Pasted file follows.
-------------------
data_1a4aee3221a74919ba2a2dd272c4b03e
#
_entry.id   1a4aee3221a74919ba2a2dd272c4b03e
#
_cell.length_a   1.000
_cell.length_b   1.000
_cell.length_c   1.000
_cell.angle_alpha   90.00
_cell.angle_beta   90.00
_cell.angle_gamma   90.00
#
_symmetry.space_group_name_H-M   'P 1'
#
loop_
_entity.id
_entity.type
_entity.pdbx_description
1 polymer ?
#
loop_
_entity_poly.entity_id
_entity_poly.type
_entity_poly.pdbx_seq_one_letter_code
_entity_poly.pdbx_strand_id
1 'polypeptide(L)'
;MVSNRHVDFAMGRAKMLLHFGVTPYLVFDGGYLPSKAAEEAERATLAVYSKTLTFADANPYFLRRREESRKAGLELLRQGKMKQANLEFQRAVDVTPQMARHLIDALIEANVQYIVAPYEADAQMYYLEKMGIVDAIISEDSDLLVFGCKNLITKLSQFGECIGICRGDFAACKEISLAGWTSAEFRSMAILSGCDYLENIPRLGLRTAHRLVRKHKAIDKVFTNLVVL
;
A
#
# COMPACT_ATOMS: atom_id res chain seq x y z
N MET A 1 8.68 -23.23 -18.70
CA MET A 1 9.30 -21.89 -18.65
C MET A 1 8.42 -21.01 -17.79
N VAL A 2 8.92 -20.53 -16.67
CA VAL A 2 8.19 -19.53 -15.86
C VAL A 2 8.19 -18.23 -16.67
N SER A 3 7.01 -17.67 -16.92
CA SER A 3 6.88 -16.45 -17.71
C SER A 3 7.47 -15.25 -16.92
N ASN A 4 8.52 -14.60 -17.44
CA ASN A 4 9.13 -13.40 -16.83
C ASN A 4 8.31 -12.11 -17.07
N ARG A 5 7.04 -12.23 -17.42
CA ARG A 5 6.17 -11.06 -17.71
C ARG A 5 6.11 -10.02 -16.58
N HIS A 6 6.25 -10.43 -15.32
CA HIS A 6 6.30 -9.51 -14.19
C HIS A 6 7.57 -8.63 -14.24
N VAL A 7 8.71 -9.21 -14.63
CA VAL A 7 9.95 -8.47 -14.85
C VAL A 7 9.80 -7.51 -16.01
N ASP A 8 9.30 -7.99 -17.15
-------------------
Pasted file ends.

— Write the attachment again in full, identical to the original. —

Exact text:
data_1a4aee3221a74919ba2a2dd272c4b03e
#
_entry.id   1a4aee3221a74919ba2a2dd272c4b03e
#
_cell.length_a   1.000
_cell.length_b   1.000
_cell.length_c   1.000
_cell.angle_alpha   90.00
_cell.angle_beta   90.00
_cell.angle_gamma   90.00
#
_symmetry.space_group_name_H-M   'P 1'
#
loop_
_entity.id
_entity.type
_entity.pdbx_description
1 polymer ?
#
loop_
_entity_poly.entity_id
_entity_poly.type
_entity_poly.pdbx_seq_one_letter_code
_entity_poly.pdbx_strand_id
1 'polypeptide(L)'
;MVSNRHVDFAMGRAKMLLHFGVTPYLVFDGGYLPSKAAEEAERATLAVYSKTLTFADANPYFLRRREESRKAGLELLRQGKMKQANLEFQRAVDVTPQMARHLIDALIEANVQYIVAPYEADAQMYYLEKMGIVDAIISEDSDLLVFGCKNLITKLSQFGECIGICRGDFAACKEISLAGWTSAEFRSMAILSGCDYLENIPRLGLRTAHRLVRKHKAIDKVFTNLVVL
;
A
#
# COMPACT_ATOMS: atom_id res chain seq x y z
N MET A 1 8.68 -23.23 -18.70
CA MET A 1 9.30 -21.89 -18.65
C MET A 1 8.42 -21.01 -17.79
N VAL A 2 8.92 -20.53 -16.67
CA VAL A 2 8.19 -19.53 -15.86
C VAL A 2 8.19 -18.23 -16.67
N SER A 3 7.01 -17.67 -16.92
CA SER A 3 6.88 -16.45 -17.71
C SER A 3 7.47 -15.25 -16.92
N ASN A 4 8.52 -14.60 -17.44
CA ASN A 4 9.13 -13.40 -16.83
C ASN A 4 8.31 -12.11 -17.07
N ARG A 5 7.04 -12.23 -17.42
CA ARG A 5 6.17 -11.06 -17.71
C ARG A 5 6.11 -10.02 -16.58
N HIS A 6 6.25 -10.43 -15.32
CA HIS A 6 6.30 -9.51 -14.19
C HIS A 6 7.57 -8.63 -14.24
N VAL A 7 8.71 -9.21 -14.63
CA VAL A 7 9.95 -8.47 -14.85
C VAL A 7 9.80 -7.51 -16.01
N ASP A 8 9.30 -7.99 -17.15